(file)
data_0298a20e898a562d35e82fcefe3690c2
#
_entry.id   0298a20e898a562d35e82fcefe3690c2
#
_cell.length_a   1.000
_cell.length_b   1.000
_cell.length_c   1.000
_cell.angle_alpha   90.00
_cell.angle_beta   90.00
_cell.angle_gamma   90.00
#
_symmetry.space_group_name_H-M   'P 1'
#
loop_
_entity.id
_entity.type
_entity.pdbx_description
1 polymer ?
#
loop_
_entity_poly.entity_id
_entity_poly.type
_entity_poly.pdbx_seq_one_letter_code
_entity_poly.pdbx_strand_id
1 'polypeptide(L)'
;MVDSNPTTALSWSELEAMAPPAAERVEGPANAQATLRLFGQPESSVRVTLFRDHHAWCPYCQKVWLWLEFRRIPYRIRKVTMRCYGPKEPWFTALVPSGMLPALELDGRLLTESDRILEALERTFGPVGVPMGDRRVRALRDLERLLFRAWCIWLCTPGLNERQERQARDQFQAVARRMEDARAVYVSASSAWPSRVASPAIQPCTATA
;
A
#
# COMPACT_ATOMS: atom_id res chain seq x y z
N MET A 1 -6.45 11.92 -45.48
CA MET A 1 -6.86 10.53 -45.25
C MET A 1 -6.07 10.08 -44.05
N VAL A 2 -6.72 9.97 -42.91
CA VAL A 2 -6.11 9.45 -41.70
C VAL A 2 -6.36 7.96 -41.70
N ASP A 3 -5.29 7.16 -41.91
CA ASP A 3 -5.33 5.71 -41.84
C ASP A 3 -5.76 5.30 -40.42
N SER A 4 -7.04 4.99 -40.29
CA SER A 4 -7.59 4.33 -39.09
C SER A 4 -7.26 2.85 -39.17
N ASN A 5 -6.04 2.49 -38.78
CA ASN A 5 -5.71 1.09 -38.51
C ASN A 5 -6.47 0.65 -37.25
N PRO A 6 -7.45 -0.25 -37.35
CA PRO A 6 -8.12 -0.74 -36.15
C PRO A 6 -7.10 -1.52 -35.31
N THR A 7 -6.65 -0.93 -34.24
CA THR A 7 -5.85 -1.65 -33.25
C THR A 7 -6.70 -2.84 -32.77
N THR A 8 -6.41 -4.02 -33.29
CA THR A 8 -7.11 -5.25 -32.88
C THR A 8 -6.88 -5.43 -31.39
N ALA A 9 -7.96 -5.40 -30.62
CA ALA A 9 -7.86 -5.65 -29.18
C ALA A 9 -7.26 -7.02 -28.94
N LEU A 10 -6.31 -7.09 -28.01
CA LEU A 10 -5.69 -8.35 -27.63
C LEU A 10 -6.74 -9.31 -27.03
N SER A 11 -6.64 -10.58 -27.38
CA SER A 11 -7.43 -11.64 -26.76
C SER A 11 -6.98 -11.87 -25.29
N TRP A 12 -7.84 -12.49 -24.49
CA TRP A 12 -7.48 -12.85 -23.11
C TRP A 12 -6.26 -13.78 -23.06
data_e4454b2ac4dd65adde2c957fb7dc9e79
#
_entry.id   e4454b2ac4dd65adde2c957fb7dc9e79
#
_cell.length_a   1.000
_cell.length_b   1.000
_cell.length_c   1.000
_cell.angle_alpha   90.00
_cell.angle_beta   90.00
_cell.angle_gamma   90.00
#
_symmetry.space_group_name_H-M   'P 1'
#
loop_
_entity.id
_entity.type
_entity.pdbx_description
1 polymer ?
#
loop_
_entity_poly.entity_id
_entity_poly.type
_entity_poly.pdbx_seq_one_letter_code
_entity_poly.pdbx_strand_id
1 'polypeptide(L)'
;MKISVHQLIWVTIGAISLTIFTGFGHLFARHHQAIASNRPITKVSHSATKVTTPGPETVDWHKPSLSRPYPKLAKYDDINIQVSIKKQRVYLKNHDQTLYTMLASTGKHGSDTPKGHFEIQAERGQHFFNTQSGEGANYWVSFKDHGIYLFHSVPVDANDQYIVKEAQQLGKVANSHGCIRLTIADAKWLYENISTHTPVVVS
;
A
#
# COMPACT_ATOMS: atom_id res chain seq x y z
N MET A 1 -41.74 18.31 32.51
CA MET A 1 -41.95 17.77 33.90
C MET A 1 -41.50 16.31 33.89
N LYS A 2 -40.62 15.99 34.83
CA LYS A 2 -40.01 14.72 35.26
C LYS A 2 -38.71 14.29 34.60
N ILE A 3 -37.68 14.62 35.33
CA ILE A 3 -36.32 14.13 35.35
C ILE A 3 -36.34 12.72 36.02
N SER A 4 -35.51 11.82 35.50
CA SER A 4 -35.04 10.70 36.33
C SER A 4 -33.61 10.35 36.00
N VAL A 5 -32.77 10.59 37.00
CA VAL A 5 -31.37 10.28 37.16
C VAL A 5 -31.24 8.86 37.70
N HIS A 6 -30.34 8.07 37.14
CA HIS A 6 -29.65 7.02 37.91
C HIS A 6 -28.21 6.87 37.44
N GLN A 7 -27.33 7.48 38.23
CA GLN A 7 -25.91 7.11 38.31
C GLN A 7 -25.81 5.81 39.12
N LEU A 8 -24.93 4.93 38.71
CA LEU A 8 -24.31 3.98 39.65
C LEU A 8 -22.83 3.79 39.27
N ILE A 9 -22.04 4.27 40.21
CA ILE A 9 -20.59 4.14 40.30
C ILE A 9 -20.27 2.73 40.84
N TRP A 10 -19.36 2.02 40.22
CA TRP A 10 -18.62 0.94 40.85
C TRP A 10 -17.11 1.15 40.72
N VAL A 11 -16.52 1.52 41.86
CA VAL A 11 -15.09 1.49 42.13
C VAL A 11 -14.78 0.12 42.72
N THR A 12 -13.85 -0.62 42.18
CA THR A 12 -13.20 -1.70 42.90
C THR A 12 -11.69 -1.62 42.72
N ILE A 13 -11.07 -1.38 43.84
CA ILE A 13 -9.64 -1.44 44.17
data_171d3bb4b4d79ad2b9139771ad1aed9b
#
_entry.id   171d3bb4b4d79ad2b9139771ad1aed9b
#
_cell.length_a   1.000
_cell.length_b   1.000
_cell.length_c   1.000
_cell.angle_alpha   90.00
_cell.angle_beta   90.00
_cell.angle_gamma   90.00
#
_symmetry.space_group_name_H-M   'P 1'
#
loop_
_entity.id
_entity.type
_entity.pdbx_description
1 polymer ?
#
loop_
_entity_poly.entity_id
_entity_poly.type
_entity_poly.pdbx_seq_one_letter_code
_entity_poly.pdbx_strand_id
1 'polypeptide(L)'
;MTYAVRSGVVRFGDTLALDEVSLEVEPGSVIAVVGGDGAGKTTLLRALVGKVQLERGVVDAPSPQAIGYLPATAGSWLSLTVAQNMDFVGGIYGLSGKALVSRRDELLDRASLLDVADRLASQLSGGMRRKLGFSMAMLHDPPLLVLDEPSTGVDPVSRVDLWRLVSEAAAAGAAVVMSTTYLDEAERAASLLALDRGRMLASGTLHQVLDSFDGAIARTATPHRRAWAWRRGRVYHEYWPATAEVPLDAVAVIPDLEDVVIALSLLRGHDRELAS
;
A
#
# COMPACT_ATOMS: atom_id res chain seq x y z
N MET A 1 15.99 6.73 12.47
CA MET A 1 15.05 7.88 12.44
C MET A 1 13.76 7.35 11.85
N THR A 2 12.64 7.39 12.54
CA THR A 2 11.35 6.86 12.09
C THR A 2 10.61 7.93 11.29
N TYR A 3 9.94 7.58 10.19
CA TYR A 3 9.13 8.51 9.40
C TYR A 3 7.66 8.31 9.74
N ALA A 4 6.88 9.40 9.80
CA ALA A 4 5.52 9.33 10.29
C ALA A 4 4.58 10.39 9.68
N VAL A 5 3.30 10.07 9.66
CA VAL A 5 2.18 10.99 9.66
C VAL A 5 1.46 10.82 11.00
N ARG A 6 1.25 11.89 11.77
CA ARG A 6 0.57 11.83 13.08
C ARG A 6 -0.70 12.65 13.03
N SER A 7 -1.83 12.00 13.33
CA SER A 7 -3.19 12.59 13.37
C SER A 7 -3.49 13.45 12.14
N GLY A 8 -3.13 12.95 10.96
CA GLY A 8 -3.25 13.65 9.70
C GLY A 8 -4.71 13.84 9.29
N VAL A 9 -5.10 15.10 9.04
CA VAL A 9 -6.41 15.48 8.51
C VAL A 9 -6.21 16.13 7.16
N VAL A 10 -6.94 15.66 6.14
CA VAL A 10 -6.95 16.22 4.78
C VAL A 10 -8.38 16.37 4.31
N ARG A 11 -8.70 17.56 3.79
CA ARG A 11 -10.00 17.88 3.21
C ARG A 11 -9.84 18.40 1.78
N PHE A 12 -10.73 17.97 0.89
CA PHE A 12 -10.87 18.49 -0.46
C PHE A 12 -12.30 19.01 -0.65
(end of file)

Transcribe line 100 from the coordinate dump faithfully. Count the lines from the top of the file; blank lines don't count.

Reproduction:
N LYS A 2 -40.62 15.99 34.83